The bonuses paid to AIG executives has everyone outraged.
Perhaps we should direct a portion of our anger at some other people, as well. The issue for those getting the bonus may be a moral issue. However, the real culprits may be the people who designed the bonus plan and who approved the plan. They may be the ones who are most responsible and perhaps even negligent in their performance.
In simple terms, if the bonus plan was designed to pay a certain amount for each transaction completed and the “traders” at AIG completed those transactions as specified, then they get the defined bonus. The proper design is to have the transactions enhance the value of the company. So in this case, it should mean a profit for the company, or there should be a value for the client or some other objective that lines up with the success of the company.
The design is critical, and the associated administration must ensure that the plan objectives are achieved before money is paid out. In any good bonus or incentive program, there needs to be a testing of the design before the plan is implemented. What happens in normal situations, in really good circumstances and when things don’t go well, all need to be considered. The people who approve the plan should be assured and knowledgeable about the consequences of participant actions, before the plan goes into effect.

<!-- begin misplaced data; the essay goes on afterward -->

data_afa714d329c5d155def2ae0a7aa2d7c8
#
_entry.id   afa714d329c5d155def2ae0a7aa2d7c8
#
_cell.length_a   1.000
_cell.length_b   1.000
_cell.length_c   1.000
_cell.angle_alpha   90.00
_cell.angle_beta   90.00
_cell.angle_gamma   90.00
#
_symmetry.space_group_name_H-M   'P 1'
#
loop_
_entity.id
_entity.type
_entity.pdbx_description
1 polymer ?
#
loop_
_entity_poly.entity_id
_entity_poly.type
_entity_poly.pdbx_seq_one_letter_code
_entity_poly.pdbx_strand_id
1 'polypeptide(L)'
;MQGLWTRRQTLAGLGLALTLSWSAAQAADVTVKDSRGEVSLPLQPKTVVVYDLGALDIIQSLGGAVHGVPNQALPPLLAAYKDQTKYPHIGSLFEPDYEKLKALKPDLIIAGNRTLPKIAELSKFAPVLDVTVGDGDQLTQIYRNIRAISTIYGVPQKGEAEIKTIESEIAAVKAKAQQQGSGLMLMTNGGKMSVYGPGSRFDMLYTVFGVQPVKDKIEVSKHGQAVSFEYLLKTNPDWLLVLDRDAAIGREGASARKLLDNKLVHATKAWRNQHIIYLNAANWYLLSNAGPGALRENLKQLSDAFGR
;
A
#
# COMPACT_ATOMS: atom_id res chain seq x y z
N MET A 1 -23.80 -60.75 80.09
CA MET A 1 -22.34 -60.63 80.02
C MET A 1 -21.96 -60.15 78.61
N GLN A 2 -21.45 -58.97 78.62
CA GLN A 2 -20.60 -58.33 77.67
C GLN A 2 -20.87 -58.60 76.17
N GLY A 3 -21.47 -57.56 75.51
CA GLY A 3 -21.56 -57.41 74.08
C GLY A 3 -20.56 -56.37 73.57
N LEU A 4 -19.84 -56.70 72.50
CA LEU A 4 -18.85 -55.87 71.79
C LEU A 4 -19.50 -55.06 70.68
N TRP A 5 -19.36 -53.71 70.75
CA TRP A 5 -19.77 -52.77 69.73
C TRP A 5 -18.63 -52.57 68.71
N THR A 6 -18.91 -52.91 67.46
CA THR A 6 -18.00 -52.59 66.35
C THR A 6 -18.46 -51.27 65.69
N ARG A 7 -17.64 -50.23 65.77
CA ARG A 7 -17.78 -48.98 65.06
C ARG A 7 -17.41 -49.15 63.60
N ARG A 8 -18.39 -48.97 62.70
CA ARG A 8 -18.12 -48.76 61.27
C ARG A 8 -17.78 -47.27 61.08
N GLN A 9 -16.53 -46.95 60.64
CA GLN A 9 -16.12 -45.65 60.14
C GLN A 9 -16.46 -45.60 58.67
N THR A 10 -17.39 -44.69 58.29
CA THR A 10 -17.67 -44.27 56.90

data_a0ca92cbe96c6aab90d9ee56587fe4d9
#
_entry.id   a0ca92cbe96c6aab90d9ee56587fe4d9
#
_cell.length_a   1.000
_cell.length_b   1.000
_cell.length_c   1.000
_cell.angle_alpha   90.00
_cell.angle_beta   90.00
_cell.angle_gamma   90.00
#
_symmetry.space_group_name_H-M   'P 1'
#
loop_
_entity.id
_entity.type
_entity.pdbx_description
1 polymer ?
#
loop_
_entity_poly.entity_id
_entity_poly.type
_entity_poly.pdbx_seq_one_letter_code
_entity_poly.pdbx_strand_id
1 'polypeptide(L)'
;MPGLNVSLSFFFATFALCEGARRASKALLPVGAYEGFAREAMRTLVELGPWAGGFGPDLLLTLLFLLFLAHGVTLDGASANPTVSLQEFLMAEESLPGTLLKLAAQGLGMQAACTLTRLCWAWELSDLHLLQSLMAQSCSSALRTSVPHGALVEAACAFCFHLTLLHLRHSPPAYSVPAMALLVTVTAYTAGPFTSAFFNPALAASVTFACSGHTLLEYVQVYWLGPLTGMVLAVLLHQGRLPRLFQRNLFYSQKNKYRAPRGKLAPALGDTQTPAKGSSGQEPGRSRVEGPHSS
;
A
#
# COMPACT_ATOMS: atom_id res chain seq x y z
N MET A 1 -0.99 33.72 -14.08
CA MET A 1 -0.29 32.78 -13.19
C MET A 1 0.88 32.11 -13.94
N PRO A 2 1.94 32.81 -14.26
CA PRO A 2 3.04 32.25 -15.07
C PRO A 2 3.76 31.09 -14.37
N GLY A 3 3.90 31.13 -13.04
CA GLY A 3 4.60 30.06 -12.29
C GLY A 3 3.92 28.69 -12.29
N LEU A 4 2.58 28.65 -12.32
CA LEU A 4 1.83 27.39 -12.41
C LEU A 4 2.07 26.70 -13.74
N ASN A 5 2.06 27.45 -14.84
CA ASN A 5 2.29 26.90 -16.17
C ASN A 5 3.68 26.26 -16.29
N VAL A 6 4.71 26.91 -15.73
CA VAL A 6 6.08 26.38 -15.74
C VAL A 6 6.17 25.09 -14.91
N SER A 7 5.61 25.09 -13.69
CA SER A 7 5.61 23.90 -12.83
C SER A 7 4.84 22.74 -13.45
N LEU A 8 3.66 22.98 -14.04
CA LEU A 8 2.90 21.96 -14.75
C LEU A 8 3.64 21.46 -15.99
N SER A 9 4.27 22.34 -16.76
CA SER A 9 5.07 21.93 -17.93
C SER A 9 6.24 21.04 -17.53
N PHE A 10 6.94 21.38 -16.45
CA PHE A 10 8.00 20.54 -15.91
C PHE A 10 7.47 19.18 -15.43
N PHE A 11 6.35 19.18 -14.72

It appears all these steps were not taken. Owners and parties of interest to AIG may want to look real hard at what took place with the compensation plans. The actions resulting from the plan may have been the lynch pin that brought AIG and the U.S. taxpayers into today’s situation. The traders just did what they were asked to do and re-enforced with the bonus plan — and they did it very well. So are they the culprits because they followed the money?
Incentive plans, when designed properly with appropriate controls, can accomplish a variety of goals. Basic human nature pushes people to do those things that are in their best interests. The critical element is aligning company goals and employee goals. Then make sure the outcomes are as desired for the owners, the managers, the employees and the customers under associated regulations and laws.
All of the above is basic compensation practice and any adviser/consultant should be able to guide the decision makers through the process. The process is very straightforward: Values » Goals» Plan Objectives» Design» Testing» Implementation» Controls» Bonus.
There are a great many benefits that can come from a well-designed incentive plan. Don’t “throw out the baby with the bathwater.” Don’t let the debacle at AIG ruin a good business strategy. Let it be a learning opportunity. Look at your situation, correct any shortcomings before they are a problem or determine if you can improve your business with a well-designed incentive plan.
Ardon Schambers is a principal with P3HR Consulting and Services LLC (www.p3hrcs.com).